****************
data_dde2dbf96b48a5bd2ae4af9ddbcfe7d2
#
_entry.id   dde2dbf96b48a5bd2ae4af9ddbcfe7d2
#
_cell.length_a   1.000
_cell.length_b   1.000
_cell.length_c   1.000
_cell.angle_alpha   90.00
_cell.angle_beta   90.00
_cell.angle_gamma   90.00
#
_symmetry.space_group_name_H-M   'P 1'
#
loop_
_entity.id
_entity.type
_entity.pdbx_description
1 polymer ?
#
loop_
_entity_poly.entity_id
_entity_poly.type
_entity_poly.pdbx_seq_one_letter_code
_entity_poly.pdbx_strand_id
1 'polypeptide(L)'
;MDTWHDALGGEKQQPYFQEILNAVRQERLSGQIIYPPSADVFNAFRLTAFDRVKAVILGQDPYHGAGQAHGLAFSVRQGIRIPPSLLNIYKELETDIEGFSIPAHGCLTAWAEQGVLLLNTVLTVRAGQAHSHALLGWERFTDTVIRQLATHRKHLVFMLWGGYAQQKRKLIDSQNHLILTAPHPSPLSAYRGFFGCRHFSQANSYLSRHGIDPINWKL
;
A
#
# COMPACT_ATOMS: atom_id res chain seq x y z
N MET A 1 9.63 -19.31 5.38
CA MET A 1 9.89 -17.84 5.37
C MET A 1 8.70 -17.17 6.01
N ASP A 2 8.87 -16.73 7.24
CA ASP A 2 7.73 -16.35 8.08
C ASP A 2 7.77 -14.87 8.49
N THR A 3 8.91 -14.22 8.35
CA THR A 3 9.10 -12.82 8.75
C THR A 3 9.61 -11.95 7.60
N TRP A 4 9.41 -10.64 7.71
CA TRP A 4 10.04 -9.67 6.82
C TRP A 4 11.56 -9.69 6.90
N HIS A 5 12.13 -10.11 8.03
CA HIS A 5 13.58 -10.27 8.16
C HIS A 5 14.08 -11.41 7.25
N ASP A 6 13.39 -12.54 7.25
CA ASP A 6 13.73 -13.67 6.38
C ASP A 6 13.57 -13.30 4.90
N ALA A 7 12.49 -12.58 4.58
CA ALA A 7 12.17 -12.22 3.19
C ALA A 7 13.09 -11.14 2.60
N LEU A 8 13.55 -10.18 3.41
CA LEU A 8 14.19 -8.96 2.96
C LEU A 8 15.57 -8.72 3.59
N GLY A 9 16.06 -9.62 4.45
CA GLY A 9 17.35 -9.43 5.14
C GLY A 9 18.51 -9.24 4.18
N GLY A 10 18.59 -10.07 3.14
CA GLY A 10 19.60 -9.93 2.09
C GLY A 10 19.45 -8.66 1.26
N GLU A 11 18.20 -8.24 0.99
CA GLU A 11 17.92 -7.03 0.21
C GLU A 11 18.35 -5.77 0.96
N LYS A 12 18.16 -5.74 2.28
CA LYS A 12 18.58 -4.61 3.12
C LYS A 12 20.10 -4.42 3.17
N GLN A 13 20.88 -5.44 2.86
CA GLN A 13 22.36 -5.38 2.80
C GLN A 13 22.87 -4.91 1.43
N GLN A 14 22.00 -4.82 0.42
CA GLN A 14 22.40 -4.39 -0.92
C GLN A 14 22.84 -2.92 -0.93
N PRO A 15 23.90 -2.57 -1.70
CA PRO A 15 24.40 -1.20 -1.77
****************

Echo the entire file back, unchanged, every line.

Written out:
data_dde2dbf96b48a5bd2ae4af9ddbcfe7d2
#
_entry.id   dde2dbf96b48a5bd2ae4af9ddbcfe7d2
#
_cell.length_a   1.000
_cell.length_b   1.000
_cell.length_c   1.000
_cell.angle_alpha   90.00
_cell.angle_beta   90.00
_cell.angle_gamma   90.00
#
_symmetry.space_group_name_H-M   'P 1'
#
loop_
_entity.id
_entity.type
_entity.pdbx_description
1 polymer ?
#
loop_
_entity_poly.entity_id
_entity_poly.type
_entity_poly.pdbx_seq_one_letter_code
_entity_poly.pdbx_strand_id
1 'polypeptide(L)'
;MDTWHDALGGEKQQPYFQEILNAVRQERLSGQIIYPPSADVFNAFRLTAFDRVKAVILGQDPYHGAGQAHGLAFSVRQGIRIPPSLLNIYKELETDIEGFSIPAHGCLTAWAEQGVLLLNTVLTVRAGQAHSHALLGWERFTDTVIRQLATHRKHLVFMLWGGYAQQKRKLIDSQNHLILTAPHPSPLSAYRGFFGCRHFSQANSYLSRHGIDPINWKL
;
A
#
# COMPACT_ATOMS: atom_id res chain seq x y z
N MET A 1 9.63 -19.31 5.38
CA MET A 1 9.89 -17.84 5.37
C MET A 1 8.70 -17.17 6.01
N ASP A 2 8.87 -16.73 7.24
CA ASP A 2 7.73 -16.35 8.08
C ASP A 2 7.77 -14.87 8.49
N THR A 3 8.91 -14.22 8.35
CA THR A 3 9.10 -12.82 8.75
C THR A 3 9.61 -11.95 7.60
N TRP A 4 9.41 -10.64 7.71
CA TRP A 4 10.04 -9.67 6.82
C TRP A 4 11.56 -9.69 6.90
N HIS A 5 12.13 -10.11 8.03
CA HIS A 5 13.58 -10.27 8.16
C HIS A 5 14.08 -11.41 7.25
N ASP A 6 13.39 -12.54 7.25
CA ASP A 6 13.73 -13.67 6.38
C ASP A 6 13.57 -13.30 4.90
N ALA A 7 12.49 -12.58 4.58
CA ALA A 7 12.17 -12.22 3.19
C ALA A 7 13.09 -11.14 2.60
N LEU A 8 13.55 -10.18 3.41
CA LEU A 8 14.19 -8.96 2.96
C LEU A 8 15.57 -8.72 3.59
N GLY A 9 16.06 -9.62 4.45
CA GLY A 9 17.35 -9.43 5.14
C GLY A 9 18.51 -9.24 4.18
N GLY A 10 18.59 -10.07 3.14
CA GLY A 10 19.60 -9.93 2.09
C GLY A 10 19.45 -8.66 1.26
N GLU A 11 18.20 -8.24 0.99
CA GLU A 11 17.92 -7.03 0.21
C GLU A 11 18.35 -5.77 0.96
N LYS A 12 18.16 -5.74 2.28
CA LYS A 12 18.58 -4.61 3.12
C LYS A 12 20.10 -4.42 3.17
N GLN A 13 20.88 -5.44 2.86
CA GLN A 13 22.36 -5.38 2.80
C GLN A 13 22.87 -4.91 1.43
N GLN A 14 22.00 -4.82 0.42
CA GLN A 14 22.40 -4.39 -0.92
C GLN A 14 22.84 -2.92 -0.93
N PRO A 15 23.90 -2.57 -1.70
CA PRO A 15 24.40 -1.20 -1.77